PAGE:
"Previous RFID trials by other parties on a smaller scale have shown that the technology almost eliminates scanner misreads, significantly improving the efficiency of the baggage system and customer experience. We are now applying this on a much larger scale at three major airport hubs, including Emirates Dubai home-base, thus allowing the trials to include most possible baggage handling scenarios, including international transit." said Dale Griffith, Emirates Divisional Senior Vice President Airport Services.
RFID equipment has been installed at some of Emirates check-in desks at the three participating airports. During the trial, trained staff will apply tags containing RFID chips to bags as part of the usual check-in process. The chips contain stored information such as the bag unique ID number and route. In addition to the embedded RFID chips, these tags will also continue to display the traditional bar code.
As the bags pass through the airports baggage system the chips are read thus enabling effective sorting, security screening and delivery to the aircraft. Arriving bags are read on entry to the baggage system and receipted into the system for effective tracking. The chips will enable bags to be tracked at every stage of their journey, and minimise the possibilities for mishandling baggage.
In the future, RFID technology could also make it possible for airlines to send a text-message alert to notify passengers the moment that their luggage has arrived on the baggage carousel.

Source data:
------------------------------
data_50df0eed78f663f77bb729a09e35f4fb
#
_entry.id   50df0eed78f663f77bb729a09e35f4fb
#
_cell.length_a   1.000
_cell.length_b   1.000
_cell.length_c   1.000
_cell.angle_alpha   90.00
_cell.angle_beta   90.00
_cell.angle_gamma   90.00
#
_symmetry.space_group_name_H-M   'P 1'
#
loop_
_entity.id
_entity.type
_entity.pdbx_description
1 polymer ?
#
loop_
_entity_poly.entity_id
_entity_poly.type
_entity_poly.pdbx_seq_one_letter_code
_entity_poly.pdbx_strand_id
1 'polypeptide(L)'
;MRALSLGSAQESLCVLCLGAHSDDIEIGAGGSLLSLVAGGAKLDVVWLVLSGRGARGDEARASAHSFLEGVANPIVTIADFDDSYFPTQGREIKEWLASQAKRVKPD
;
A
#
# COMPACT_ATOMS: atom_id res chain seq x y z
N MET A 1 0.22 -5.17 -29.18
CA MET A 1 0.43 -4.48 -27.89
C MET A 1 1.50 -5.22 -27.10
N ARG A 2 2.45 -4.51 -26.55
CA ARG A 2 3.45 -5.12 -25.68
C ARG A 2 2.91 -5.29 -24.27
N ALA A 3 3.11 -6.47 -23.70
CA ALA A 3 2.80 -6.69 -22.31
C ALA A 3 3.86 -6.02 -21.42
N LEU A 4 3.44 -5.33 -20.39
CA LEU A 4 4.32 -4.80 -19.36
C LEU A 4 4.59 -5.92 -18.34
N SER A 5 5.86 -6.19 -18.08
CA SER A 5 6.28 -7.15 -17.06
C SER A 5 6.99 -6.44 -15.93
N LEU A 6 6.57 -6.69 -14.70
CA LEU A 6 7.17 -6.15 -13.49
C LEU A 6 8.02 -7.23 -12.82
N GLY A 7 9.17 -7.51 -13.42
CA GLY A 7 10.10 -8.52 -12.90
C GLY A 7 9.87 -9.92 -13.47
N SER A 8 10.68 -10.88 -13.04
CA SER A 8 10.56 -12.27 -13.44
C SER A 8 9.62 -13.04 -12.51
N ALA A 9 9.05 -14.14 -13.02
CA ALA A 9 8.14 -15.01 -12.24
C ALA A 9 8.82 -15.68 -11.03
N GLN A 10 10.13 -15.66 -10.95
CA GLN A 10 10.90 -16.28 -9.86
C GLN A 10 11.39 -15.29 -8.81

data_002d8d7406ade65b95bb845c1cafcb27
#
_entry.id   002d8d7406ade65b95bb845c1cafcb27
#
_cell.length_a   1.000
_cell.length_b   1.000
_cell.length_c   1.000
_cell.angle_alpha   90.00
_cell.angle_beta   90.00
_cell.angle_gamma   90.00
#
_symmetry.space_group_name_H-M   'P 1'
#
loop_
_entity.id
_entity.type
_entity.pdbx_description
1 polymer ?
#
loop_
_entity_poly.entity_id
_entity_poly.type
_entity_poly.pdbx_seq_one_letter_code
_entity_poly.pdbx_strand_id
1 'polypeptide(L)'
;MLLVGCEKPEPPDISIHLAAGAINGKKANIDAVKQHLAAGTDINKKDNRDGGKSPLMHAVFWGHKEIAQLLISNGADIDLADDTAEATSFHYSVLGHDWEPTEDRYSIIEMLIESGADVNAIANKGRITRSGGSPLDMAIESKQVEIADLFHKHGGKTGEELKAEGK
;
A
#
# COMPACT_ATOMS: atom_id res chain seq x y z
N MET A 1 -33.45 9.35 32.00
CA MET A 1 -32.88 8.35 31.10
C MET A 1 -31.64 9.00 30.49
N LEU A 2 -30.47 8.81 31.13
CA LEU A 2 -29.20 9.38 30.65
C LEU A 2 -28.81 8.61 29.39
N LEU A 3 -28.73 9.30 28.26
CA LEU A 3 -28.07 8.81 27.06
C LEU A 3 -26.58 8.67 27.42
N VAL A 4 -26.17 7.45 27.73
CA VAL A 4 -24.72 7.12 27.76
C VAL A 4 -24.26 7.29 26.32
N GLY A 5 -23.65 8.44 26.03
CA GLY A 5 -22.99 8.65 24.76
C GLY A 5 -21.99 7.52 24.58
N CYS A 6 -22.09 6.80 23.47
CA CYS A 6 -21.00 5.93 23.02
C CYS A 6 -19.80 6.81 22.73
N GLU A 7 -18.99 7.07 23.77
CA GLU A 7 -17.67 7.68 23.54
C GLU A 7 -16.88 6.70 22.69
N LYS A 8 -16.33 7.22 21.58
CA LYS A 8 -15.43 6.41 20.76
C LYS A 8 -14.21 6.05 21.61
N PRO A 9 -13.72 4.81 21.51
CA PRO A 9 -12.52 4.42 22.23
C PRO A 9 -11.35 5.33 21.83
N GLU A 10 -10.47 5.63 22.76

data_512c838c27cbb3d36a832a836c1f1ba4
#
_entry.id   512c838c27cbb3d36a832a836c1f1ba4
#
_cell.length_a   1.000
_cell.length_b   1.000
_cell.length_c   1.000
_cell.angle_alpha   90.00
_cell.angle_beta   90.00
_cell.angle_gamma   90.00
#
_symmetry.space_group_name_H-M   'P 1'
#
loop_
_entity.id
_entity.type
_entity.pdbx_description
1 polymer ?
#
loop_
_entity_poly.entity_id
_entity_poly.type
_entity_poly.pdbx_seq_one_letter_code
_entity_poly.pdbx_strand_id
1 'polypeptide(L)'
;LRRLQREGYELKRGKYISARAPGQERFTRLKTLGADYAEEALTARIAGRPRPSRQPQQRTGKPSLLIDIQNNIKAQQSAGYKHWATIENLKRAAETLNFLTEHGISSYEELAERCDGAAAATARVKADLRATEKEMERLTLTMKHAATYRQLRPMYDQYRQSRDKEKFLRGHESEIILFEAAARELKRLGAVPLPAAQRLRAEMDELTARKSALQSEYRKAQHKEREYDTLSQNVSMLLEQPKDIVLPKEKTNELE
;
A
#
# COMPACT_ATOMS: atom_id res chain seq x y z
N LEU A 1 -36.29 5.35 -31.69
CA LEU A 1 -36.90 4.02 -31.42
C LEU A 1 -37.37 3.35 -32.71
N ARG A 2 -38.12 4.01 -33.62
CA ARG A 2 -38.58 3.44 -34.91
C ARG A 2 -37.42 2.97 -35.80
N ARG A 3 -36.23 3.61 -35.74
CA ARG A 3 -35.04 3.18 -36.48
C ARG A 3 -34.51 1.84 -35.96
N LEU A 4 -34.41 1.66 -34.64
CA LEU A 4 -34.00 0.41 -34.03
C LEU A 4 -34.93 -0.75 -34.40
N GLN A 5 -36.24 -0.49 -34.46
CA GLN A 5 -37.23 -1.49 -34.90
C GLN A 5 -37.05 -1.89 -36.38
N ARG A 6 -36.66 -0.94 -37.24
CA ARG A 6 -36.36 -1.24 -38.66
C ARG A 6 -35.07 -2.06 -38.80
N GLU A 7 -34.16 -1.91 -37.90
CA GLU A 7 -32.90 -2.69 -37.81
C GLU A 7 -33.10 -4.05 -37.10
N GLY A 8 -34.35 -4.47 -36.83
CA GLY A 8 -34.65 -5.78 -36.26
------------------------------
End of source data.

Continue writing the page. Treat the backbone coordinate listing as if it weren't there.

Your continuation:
Meanwhile, there are plenty of smaller orders in China. For example, Wavetrend of the UK has recently tagged art treasures at Lehman Brothers in Hong Kong. This provides real-time alarm information and security for individual art objects, display cases & warders. Items are also protected in storage and transit.
The benefits of this system are:
- Alarm information in control room & in galleries (pagers, email)
- Historical logs, analysis tools, management reports
- Total flexibility to change system, alarm & tag settings from software
- Ease of use for control room staff
- Multi-user, secure, networkable
3M, which tracks underground pipes with self leveling RFID tags in buried balls, has landed a large order to do the same in the vast Olympic campuses around Beijing.
For more read RFID in China and attend Printed Electronics Europe 2008.